The Flintstone House in Hillsborough, California (via Wikimedia Commons)

A delightfully quirky, purple and red domed dwelling in Hillsborough, California, known as the “Flintstone House” and themed after the 1960s cartoon, is somehow not universally beloved by all. In 2019, the city sued its owner, Florence Fang, over the home’s whimsical landscaping — including 15-foot-high dinosaur sculptures and a Hollywood-style sign on a hill that reads “Yabba Dabba Doo” — which it described as “a public nuisance.”

Fang, a retired publisher who bought the home in 2017, defended her prehistoric aesthetics and responded by countersuing. Two years later, Fang has settled the lawsuit and will receive $125,000 from the Bay Area city to cover her legal expenses; as part of the deal, she has agreed to apply for permits for any additions to the home’s exterior, but they are guaranteed to be approved, the Palo Alto Daily Post reports.

An aerial view of Fang’s home showing the dinosaur sculptures and other landscaping additions. (via Wikimedia Commons)

Hillsborough officials had claimed that she should have sought their approval for the unconventional landscaping changes, which involved more than 10,000 square feet of her property. But Fang, who is Chinese American, alleged that the suit was racially motivated.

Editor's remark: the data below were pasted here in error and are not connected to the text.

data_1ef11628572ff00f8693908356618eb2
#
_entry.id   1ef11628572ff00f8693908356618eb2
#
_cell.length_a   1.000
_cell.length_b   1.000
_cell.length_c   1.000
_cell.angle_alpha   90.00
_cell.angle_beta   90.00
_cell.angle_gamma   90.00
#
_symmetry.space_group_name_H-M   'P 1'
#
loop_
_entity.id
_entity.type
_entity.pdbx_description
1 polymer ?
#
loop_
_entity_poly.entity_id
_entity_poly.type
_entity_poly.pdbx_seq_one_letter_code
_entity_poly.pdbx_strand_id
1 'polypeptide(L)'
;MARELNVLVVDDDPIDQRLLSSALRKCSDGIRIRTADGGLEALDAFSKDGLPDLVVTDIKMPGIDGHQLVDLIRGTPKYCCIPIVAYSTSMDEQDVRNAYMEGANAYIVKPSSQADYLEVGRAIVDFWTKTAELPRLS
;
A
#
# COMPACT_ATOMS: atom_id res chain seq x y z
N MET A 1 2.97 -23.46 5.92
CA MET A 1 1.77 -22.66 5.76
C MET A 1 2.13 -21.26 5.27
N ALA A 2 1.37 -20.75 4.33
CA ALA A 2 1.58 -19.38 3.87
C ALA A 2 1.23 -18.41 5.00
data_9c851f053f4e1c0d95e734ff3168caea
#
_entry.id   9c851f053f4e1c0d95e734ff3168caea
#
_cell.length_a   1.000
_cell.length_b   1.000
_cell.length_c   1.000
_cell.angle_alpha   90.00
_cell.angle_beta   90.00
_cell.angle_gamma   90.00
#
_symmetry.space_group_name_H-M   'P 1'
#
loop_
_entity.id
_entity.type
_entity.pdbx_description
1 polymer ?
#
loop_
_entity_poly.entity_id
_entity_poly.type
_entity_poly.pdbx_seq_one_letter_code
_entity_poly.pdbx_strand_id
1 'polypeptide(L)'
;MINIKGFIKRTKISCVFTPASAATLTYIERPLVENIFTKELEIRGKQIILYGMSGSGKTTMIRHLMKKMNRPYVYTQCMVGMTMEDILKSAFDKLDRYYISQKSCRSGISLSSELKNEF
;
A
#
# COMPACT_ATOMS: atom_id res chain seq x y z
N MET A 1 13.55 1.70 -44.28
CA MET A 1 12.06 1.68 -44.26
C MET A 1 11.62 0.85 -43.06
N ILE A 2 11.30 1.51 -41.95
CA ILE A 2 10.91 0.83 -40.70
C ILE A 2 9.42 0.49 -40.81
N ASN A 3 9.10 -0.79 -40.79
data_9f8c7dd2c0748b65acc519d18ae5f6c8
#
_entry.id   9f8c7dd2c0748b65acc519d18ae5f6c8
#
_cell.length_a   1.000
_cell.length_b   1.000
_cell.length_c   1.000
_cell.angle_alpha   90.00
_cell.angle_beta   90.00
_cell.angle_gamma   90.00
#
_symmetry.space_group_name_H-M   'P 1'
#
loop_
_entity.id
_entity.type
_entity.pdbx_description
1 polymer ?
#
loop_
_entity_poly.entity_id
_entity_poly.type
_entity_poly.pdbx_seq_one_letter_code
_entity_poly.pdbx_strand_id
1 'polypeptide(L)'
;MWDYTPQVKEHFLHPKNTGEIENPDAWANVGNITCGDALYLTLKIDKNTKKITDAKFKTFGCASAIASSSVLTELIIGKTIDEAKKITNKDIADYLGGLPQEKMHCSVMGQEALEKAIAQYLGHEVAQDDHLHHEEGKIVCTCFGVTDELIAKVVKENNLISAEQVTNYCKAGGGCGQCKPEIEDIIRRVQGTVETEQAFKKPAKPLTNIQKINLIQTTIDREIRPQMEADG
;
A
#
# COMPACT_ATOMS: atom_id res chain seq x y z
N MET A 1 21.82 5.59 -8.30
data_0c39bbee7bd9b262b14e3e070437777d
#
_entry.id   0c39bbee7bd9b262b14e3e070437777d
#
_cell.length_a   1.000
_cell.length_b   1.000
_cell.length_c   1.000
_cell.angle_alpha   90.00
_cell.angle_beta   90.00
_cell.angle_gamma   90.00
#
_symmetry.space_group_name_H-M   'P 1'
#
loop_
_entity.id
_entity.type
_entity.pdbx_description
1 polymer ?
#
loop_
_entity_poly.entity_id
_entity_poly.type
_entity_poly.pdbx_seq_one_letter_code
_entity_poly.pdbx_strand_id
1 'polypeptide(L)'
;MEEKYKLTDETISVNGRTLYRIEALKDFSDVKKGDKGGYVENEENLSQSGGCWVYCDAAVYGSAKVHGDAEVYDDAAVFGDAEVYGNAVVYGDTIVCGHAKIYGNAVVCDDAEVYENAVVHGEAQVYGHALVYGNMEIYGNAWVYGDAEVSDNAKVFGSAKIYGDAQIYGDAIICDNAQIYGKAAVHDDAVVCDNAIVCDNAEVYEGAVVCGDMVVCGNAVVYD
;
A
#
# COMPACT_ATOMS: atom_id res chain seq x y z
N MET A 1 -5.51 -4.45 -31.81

“Is this really about Fred and Dino?” asked Fang’s attorney, Angela Alioto, during a 2019 press conference. “Or is it about treating Mrs. Fang differently because she had a dream — and because she is Chinese and this is Hillsborough?”

“We’re in the United States, they can’t tell you to get rid of a dinosaur,” Alioto added.

The Flintstone House was built in 1976 by architect William Nicholson, who used a technique known as “monolithic dome construction” to create four distinctively bulbous designs in California. Inspired by the monicker bestowed by the public, Fang transformed the home into a true tribute to the modern Stone Age family, decking out its green spaces with statues of Flintstone characters and giant colorful mushrooms. It has since become a favorite landmark for many commuters driving northbound on the I-280 highway; for others, it is an architectural eyesore.

“I’m just a tired old lady. I just wanted my peaceful life. I’m a very, very regular, retired old lady,” Fang told the Guardian in 2019. “But of course, a little different. I have all kinds of dreams.”

The Latest

Required Reading

This week, Godard’s anti-imperialism, in defense of “bad” curating, an inexplicable statue, criminalizing culture wars, and more.

Valentina Di Liscia

Valentina Di Liscia is the News Editor at Hyperallergic. Originally from Argentina, she studied at the University of Chicago and is currently working on her MA at Hunter College, where she received the...